ReadersMagnet Review recommends these five interesting non-fiction authors to read this 2020.
Richard Scott Rahn was raised on an Illinois farm during the 1960s. As a young boy, he experienced just how things that occur, both natural and manmade, will affect what will happen in the future, both for good and bad. This became one of the foundations for his non-fiction masterpiece, The Book of It. It is about discovering the widely held beliefs by Scott Rahn and presents them to readers in a unique narrative. The book is a product of years of reading, research, and listening to the words and teachings of others. It covers history, religion, and multitudes of ideas all in one book. Richard Scott Rahn joined ReadersMagnet’s first-ever virtual book fair, The Festival of Storytellers, where his book was featured.
Alex Boese was born in Pennsylvania. He grew up in London, and Washington DC, attended college in Massachusetts and is currently residing in San Diego. Boese holds a master’s degree in the history of science from the University of California, San Diego. He is known for his weird books with offbeat topics and themes. His published works include The Museum of Hoaxes, Hippo Eats Dwarf, and Elephants on Acid. He is also the creator and curator of the Museum of Hoaxes website. Boese enjoys hiking, attempting DIY projects, also known in his terms as “damage it yourself” projects. He loves craft beer. According to a persistent rumor, Alex drowned while visiting Loch Ness and was replaced by Replicant Alex, who proceeded to author the books attributed to Original Alex. However, this rumor is not considered credible.
Anna Wiener is from San Francisco. She is a contributing writer for The New Yorker, covering Silicon Valley, startup culture, and technology. In 2020, Anna Weiner published her first book, “Uncanny Valley,” a memoir during her tech industry. The book highlights Anna Weiner’s remarkable and a bit rough journey, her transition from the publishing industry to other jobs in various technology companies, and her gradual disillusionment with the tech industry. In her book, Weiner did not include the names of the companies and personalities involved but describe their features and reputation. The book is regarded as an eye-opener, and it was well-reviewed by several magazines and critics.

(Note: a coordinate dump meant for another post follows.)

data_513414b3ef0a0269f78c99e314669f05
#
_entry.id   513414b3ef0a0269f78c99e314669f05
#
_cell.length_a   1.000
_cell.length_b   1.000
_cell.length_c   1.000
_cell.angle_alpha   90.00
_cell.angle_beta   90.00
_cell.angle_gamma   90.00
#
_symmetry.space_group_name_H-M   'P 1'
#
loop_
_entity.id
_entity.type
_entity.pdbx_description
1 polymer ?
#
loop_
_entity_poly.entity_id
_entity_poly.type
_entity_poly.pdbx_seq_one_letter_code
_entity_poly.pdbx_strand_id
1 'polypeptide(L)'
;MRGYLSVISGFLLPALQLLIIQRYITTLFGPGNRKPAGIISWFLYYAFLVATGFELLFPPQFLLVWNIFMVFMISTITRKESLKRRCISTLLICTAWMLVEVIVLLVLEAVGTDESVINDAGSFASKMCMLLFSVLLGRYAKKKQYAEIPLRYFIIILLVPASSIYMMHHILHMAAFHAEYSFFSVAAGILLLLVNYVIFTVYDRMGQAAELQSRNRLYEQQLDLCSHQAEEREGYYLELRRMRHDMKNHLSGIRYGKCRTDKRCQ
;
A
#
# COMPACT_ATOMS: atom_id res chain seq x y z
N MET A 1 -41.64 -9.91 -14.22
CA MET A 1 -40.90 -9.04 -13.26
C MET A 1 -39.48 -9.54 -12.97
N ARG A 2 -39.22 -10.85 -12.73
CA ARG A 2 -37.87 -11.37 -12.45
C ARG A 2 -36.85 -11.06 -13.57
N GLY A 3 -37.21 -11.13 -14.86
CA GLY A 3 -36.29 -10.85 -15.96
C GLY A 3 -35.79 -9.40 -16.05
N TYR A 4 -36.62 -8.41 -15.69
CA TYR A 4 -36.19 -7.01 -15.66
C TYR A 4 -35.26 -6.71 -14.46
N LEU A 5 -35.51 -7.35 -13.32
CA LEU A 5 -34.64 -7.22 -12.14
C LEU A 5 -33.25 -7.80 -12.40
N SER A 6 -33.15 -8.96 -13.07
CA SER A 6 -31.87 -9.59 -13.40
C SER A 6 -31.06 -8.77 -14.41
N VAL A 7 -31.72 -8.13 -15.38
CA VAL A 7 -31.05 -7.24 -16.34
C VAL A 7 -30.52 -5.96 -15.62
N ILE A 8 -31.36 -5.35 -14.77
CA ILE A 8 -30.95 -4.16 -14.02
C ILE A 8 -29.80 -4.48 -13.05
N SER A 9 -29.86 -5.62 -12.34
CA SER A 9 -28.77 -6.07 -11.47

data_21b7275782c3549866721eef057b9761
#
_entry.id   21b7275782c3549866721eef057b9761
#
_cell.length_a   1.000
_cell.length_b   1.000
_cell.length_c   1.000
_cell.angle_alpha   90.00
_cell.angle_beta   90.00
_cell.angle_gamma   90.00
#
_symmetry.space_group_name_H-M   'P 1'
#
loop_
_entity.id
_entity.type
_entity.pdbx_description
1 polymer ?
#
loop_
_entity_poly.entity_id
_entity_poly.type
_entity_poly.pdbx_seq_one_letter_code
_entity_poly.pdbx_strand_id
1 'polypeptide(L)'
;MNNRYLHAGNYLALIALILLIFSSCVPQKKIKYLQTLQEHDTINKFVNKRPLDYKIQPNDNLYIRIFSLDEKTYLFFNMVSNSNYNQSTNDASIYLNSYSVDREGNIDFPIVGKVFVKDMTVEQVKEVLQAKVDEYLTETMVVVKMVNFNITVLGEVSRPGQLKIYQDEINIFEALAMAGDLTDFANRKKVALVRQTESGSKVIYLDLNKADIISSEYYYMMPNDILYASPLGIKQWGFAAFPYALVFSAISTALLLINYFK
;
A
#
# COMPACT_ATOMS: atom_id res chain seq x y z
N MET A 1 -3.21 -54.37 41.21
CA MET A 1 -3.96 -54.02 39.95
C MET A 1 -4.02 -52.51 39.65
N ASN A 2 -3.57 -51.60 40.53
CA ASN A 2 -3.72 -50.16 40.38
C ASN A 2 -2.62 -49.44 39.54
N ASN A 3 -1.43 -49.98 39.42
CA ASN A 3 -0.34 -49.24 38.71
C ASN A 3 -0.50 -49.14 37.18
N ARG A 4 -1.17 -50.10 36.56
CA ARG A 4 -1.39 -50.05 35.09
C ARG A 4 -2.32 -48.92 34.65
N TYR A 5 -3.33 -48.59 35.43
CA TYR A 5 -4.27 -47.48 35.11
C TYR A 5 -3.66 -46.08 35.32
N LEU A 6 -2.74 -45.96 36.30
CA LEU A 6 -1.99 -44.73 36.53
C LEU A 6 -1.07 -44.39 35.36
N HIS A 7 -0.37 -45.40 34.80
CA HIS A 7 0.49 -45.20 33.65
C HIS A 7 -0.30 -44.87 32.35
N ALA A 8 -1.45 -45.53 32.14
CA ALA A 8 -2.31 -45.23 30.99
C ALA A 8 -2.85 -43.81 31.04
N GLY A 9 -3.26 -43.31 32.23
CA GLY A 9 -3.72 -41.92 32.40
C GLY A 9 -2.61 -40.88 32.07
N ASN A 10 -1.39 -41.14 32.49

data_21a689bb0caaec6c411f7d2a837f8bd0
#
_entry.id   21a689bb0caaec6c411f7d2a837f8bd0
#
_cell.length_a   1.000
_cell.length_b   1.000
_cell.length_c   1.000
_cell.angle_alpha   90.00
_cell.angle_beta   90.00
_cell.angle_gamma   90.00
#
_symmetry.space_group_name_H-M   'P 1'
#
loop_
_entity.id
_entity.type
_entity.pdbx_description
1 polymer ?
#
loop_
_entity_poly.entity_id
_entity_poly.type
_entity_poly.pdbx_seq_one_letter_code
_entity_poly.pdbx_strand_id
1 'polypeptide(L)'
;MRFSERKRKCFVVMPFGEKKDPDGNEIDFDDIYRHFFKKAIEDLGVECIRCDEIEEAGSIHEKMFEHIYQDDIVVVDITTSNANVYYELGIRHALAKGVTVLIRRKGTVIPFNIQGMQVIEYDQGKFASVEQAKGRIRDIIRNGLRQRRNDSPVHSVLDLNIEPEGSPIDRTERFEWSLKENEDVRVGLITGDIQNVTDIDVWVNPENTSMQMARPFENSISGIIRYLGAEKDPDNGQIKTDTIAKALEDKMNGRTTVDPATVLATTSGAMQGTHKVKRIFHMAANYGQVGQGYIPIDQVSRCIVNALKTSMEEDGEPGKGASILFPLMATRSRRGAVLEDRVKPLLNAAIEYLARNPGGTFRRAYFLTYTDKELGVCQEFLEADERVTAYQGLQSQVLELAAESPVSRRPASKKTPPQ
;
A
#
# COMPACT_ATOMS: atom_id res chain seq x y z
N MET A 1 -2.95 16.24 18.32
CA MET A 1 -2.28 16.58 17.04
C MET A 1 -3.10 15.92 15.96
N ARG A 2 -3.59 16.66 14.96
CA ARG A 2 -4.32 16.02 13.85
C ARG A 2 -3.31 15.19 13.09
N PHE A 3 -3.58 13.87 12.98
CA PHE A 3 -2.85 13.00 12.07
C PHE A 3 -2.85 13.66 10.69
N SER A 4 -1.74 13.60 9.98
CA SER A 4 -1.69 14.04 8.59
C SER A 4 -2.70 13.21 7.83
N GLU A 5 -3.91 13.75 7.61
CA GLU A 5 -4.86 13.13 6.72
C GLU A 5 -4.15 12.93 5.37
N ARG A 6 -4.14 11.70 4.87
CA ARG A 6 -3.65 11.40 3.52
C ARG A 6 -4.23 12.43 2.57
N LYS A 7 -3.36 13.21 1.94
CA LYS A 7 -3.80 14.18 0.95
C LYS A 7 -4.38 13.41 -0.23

Julia Ebner is an Austrian terrorism and extremism researcher and author based in London. Her books include The Rage: The Vicious Circle of Islamist and Far-Right Extremism and Going Dark: the Secret Social Lives of Extremists. She holds a degree in BA in philosophy and a BSc in international business. Ebner holds an MSc in international history from the London School of Economics and an MSc in international relations from Peking University. She has worked as a senior researcher at the counter-extremism organization Quilliam and is currently a resident research fellow at the counter-extremism organization Institute for Strategic Dialogue. Julia Ebner specializes in far-right extremism, reciprocal radicalization, and European terrorism prevention initiatives. She has written for The and The Independent.
Last on our list is the late journalist Lyra McKee who passed away in 2019. She was shot and killed during a riot in the Creggan area of Derry. She was only 29 years old when she died, but her body of works and fearless commitment to journalism and reporting serve as an inspiration to many in the journalism profession. McKee won Sky News’ Young Journalists Award in 2006. She became an investigative reporter, writing for numerous newspapers, magazines, and websites. Lyra McKee was featured as one of Forbes’ 30 under 30 and a rising literary star by the Irish Times. In 2020, the book Lost, Found, Remembered was released. It is a collection of writing by Mckee, including viral articles, unpublished works, and lesser-known works.